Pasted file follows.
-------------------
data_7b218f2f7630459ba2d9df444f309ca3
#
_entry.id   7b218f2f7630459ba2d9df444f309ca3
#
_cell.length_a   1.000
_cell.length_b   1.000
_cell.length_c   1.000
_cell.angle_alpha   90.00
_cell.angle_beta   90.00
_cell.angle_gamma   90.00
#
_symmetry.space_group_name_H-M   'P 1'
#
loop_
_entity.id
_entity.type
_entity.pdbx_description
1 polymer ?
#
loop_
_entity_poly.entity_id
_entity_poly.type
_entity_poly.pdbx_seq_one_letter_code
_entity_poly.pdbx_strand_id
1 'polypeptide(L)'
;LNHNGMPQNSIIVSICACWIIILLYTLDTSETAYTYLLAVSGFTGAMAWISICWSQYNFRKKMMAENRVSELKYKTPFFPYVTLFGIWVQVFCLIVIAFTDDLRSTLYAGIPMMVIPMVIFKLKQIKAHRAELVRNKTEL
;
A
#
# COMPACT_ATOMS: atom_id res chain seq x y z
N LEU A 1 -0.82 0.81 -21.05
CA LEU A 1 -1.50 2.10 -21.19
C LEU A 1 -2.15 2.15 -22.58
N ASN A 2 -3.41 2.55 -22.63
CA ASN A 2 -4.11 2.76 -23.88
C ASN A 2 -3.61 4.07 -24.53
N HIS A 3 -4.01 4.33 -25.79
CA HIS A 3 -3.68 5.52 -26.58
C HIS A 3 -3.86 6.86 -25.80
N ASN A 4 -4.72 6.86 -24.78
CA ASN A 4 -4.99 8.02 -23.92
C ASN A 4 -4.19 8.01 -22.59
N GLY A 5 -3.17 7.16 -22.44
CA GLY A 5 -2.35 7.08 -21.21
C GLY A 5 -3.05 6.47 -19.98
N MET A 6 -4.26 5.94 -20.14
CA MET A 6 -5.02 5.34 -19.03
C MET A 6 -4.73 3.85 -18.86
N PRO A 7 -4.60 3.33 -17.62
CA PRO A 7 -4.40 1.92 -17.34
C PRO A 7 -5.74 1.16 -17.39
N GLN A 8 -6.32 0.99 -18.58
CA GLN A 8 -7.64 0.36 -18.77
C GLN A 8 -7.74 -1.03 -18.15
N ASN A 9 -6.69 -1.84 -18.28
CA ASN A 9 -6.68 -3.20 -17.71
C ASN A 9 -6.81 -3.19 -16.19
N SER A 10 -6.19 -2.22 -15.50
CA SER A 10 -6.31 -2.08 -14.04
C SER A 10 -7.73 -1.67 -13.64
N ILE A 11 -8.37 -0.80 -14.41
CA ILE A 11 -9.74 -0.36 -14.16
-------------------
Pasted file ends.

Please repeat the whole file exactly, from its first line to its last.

data_7b218f2f7630459ba2d9df444f309ca3
#
_entry.id   7b218f2f7630459ba2d9df444f309ca3
#
_cell.length_a   1.000
_cell.length_b   1.000
_cell.length_c   1.000
_cell.angle_alpha   90.00
_cell.angle_beta   90.00
_cell.angle_gamma   90.00
#
_symmetry.space_group_name_H-M   'P 1'
#
loop_
_entity.id
_entity.type
_entity.pdbx_description
1 polymer ?
#
loop_
_entity_poly.entity_id
_entity_poly.type
_entity_poly.pdbx_seq_one_letter_code
_entity_poly.pdbx_strand_id
1 'polypeptide(L)'
;LNHNGMPQNSIIVSICACWIIILLYTLDTSETAYTYLLAVSGFTGAMAWISICWSQYNFRKKMMAENRVSELKYKTPFFPYVTLFGIWVQVFCLIVIAFTDDLRSTLYAGIPMMVIPMVIFKLKQIKAHRAELVRNKTEL
;
A
#
# COMPACT_ATOMS: atom_id res chain seq x y z
N LEU A 1 -0.82 0.81 -21.05
CA LEU A 1 -1.50 2.10 -21.19
C LEU A 1 -2.15 2.15 -22.58
N ASN A 2 -3.41 2.55 -22.63
CA ASN A 2 -4.11 2.76 -23.88
C ASN A 2 -3.61 4.07 -24.53
N HIS A 3 -4.01 4.33 -25.79
CA HIS A 3 -3.68 5.52 -26.58
C HIS A 3 -3.86 6.86 -25.80
N ASN A 4 -4.72 6.86 -24.78
CA ASN A 4 -4.99 8.02 -23.92
C ASN A 4 -4.19 8.01 -22.59
N GLY A 5 -3.17 7.16 -22.44
CA GLY A 5 -2.35 7.08 -21.21
C GLY A 5 -3.05 6.47 -19.98
N MET A 6 -4.26 5.94 -20.14
CA MET A 6 -5.02 5.34 -19.03
C MET A 6 -4.73 3.85 -18.86
N PRO A 7 -4.60 3.33 -17.62
CA PRO A 7 -4.40 1.92 -17.34
C PRO A 7 -5.74 1.16 -17.39
N GLN A 8 -6.32 0.99 -18.58
CA GLN A 8 -7.64 0.36 -18.77
C GLN A 8 -7.74 -1.03 -18.15
N ASN A 9 -6.69 -1.84 -18.28
CA ASN A 9 -6.68 -3.20 -17.71
C ASN A 9 -6.81 -3.19 -16.19
N SER A 10 -6.19 -2.22 -15.50
CA SER A 10 -6.31 -2.08 -14.04
C SER A 10 -7.73 -1.67 -13.64
N ILE A 11 -8.37 -0.80 -14.41
CA ILE A 11 -9.74 -0.36 -14.16